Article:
by Edward Walker, MD, MHA
Symposia Medicus faculty member Dr. Edward Walker provides perspective on the importance and impact of self-care during the ongoing pandemic.
Today is the nine-month anniversary of the little index card sign I placed over the latch of my front door. Its crumpled, askew message says, “WASH HANDS.” It was a reminder that there were now two worlds—the safe interior of our home and the unpredictable, threatening external world which could kill us in one careless moment. We needed to stay focused—our hands were raw from scrubbing, our groceries smelling of Clorox. Those were the days of fear and anxiety.
Today I’m not afraid anymore, but still a bit anxious. Fear is easy—you are afraid of something, and you can focus on it and avoid it. It makes you pay attention. But anxiety is a more sinister enemy. It is a diffuse, unfocused uncertainty, a dis-ease that does not have a firm target. Something just does not feel right. It’s not a neurotic, abnormal reaction to a normal life, where a well-adjusted person in the same place would feel just fine; it’s an appropriate, normal response to an abnormal situation, where the familiar, the comforting, and the routine are just not there anymore.
Our patients, and we as their caregivers, are now in the marathon phase of the pandemic. The “we can do this” energy of the early months has been replaced by the fatigue and numbness of the long game we must play. We watch in agony as our leaders politicize the determinants of our health. Impossible decisions about school, caring for aging parents, even brief car trips with others give us pause. We can yield to numbness, sadness, anxiety, and resentment, or we can change. It’s time to choose.
Why not adjust and shift gears to the marathon? Routine is now your friend, yet variety still your ally. Time to find the beauty in daily solitary walks in the quiet of autumn mornings or sunsets. Zoom happy hours can yield to connecting with people individually at a deeper level, not just through a dozen two-inch windows. There is still joy to be found in the satisfying completion of avoided projects—the things you’ve really wanted to get done—as well as the guilt-free consumption of secret pleasures. Feeling okay about sharing pain, not forced optimism, and allowing the others in your life to give back that hope you crave. All the while staying focused on a future where things will slowly, but inevitably, return to something like what we used to know. It will not be the same, just welcome and familiar. We will have changed; what we need and want will not be exactly the same.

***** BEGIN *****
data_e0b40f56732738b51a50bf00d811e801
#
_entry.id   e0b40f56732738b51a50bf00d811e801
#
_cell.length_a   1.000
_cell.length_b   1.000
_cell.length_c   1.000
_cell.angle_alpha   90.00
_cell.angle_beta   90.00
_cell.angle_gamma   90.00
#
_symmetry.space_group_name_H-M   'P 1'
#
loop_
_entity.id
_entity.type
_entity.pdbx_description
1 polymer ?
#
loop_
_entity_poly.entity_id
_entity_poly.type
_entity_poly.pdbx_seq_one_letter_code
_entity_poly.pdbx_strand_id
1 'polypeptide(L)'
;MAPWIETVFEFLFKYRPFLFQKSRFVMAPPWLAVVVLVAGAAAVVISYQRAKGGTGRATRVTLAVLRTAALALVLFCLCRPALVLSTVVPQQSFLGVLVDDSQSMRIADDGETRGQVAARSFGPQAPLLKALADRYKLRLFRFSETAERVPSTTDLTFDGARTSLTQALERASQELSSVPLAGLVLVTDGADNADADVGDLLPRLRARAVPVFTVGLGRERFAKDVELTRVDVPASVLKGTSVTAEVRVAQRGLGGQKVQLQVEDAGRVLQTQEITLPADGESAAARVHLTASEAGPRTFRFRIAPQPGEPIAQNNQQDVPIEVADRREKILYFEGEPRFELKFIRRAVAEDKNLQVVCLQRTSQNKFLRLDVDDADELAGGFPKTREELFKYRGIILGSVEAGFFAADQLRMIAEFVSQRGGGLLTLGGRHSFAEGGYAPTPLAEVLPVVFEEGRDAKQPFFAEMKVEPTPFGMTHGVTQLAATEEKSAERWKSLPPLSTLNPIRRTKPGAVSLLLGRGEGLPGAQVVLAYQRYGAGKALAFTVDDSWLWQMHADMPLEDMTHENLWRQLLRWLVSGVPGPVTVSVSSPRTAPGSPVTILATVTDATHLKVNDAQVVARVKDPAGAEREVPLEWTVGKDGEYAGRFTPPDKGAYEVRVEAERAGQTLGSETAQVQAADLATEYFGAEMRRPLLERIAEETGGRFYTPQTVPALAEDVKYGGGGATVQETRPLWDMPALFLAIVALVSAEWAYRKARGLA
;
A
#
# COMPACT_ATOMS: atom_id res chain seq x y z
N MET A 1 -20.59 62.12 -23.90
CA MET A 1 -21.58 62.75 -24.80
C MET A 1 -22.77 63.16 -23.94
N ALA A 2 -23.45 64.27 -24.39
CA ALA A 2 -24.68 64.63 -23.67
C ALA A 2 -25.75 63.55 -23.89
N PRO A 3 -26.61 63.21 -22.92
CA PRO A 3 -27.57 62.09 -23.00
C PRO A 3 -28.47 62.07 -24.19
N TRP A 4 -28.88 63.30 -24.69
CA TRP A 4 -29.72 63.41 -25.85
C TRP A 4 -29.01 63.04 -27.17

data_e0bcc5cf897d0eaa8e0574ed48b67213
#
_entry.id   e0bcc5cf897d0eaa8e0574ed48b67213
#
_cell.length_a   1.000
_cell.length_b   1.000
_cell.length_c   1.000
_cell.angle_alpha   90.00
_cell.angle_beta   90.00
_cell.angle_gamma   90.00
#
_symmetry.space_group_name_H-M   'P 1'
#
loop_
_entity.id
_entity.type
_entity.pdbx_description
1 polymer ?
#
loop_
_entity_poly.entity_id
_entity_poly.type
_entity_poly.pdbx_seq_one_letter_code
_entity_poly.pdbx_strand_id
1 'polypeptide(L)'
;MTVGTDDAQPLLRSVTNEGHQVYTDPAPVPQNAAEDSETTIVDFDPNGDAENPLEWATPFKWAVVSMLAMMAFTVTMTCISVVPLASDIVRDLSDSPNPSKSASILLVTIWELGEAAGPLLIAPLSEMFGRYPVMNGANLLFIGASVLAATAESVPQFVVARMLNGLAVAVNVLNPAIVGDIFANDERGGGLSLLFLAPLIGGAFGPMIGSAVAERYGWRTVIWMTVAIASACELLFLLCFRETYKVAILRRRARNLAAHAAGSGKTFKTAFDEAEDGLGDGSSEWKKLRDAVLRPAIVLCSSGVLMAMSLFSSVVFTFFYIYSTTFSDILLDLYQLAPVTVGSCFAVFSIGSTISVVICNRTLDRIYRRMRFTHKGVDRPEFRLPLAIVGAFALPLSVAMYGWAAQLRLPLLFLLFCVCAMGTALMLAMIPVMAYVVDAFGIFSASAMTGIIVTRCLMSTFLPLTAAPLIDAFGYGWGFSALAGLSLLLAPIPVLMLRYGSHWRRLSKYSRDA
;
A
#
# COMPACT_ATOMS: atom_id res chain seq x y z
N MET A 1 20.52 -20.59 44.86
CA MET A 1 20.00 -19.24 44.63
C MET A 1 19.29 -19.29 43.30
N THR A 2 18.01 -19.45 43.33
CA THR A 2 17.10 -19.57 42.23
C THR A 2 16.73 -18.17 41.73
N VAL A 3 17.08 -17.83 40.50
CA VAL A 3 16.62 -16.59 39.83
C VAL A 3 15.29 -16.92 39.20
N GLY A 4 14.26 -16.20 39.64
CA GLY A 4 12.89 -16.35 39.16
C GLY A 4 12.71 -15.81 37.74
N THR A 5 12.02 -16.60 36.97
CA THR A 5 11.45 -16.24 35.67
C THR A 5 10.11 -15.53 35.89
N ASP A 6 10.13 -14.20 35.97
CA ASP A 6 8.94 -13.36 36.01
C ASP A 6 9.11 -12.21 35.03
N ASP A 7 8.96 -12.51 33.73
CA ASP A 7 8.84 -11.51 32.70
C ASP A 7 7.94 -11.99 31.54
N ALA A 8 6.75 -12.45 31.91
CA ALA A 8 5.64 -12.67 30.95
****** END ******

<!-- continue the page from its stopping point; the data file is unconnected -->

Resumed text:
The hard place where we feel so numb and tired is the entrance to a new awakening for our patients and ourselves. So much to discover between now and then.
- Take care of yourself first (remember the oxygen mask advice during the pre-flight briefing?). Do what rejuvenates you. Your family and patients will benefit if you are centered and well.
- Follow the lifestyle advice you normally give to your patients on diet, exercise, sleep, hobbies, family time, and pleasurable event scheduling. The stronger you are, the better your clinical care will be.
- Follow some routines that foster your health and centeredness… you know what they are for you. Keep moving forward—your life energy comes from momentum and discovery.
- Listen to your patients—more than ever before. Yes, give them advice on the same things you’re following for your own health, but be sure to listen to the barriers they experience as they try to implement your wisdom. They need to find their own path, but just telling their stories to you may illuminate and clarify their way forward.
- Your medically and psychologically vulnerable patients will have new challenges with social support, resource management, and maintaining their new routine for the long haul. Celebrate their victories, console their losses, and keep their vision focused on the near future. Help them build a framework of one-at-a-time successful days with realistic expectations and a mix of normal emotions—chocolate still tastes wonderful, a nice walk in the winter air is still invigorating, and not seeing your grandchildren as often as you’d like still feels crummy. Life goes on.
Above all, remember the big picture—that each generation bears its own unique challenges to make things better for those we love and those we are asked to care for. Be thankful for what you have been given, acknowledge the loss of what you have been unable to achieve, and allow hope and peacefulness to dwell within you, within your family, and within those you serve—your patients.
Dr. Edward Walker is a Professor of Psychiatry and Behavioral Sciences at the University of Washington. He lives in Seattle, Washington.